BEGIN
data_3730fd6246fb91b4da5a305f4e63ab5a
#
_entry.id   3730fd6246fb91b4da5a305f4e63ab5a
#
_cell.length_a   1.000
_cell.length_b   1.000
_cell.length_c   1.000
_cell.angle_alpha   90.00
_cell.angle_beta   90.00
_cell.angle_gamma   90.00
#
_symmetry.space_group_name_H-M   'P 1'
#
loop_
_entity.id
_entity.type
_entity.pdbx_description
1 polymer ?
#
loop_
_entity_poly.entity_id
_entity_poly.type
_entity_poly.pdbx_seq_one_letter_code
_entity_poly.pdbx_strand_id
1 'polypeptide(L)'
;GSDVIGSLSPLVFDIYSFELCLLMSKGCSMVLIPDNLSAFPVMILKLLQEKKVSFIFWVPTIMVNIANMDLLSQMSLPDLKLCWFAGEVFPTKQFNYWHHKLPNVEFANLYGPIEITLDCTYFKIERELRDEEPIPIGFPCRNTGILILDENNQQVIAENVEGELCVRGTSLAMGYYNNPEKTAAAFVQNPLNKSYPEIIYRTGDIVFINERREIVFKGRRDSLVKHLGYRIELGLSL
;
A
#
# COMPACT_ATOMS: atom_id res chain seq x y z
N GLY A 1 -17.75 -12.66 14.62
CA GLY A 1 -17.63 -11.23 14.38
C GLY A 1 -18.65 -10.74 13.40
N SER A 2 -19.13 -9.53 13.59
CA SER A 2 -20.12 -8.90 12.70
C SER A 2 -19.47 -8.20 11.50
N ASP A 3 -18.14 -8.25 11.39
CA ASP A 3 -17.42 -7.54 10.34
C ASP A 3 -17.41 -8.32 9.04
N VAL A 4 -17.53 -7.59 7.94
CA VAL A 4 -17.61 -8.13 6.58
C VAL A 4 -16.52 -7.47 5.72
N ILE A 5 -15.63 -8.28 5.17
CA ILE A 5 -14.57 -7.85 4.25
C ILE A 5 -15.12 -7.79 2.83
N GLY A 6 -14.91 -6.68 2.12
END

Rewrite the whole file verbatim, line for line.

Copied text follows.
data_3730fd6246fb91b4da5a305f4e63ab5a
#
_entry.id   3730fd6246fb91b4da5a305f4e63ab5a
#
_cell.length_a   1.000
_cell.length_b   1.000
_cell.length_c   1.000
_cell.angle_alpha   90.00
_cell.angle_beta   90.00
_cell.angle_gamma   90.00
#
_symmetry.space_group_name_H-M   'P 1'
#
loop_
_entity.id
_entity.type
_entity.pdbx_description
1 polymer ?
#
loop_
_entity_poly.entity_id
_entity_poly.type
_entity_poly.pdbx_seq_one_letter_code
_entity_poly.pdbx_strand_id
1 'polypeptide(L)'
;GSDVIGSLSPLVFDIYSFELCLLMSKGCSMVLIPDNLSAFPVMILKLLQEKKVSFIFWVPTIMVNIANMDLLSQMSLPDLKLCWFAGEVFPTKQFNYWHHKLPNVEFANLYGPIEITLDCTYFKIERELRDEEPIPIGFPCRNTGILILDENNQQVIAENVEGELCVRGTSLAMGYYNNPEKTAAAFVQNPLNKSYPEIIYRTGDIVFINERREIVFKGRRDSLVKHLGYRIELGLSL
;
A
#
# COMPACT_ATOMS: atom_id res chain seq x y z
N GLY A 1 -17.75 -12.66 14.62
CA GLY A 1 -17.63 -11.23 14.38
C GLY A 1 -18.65 -10.74 13.40
N SER A 2 -19.13 -9.53 13.59
CA SER A 2 -20.12 -8.90 12.70
C SER A 2 -19.47 -8.20 11.50
N ASP A 3 -18.14 -8.25 11.39
CA ASP A 3 -17.42 -7.54 10.34
C ASP A 3 -17.41 -8.32 9.04
N VAL A 4 -17.53 -7.59 7.94
CA VAL A 4 -17.61 -8.13 6.58
C VAL A 4 -16.52 -7.47 5.72
N ILE A 5 -15.63 -8.28 5.17
CA ILE A 5 -14.57 -7.85 4.25
C ILE A 5 -15.12 -7.79 2.83
N GLY A 6 -14.91 -6.68 2.12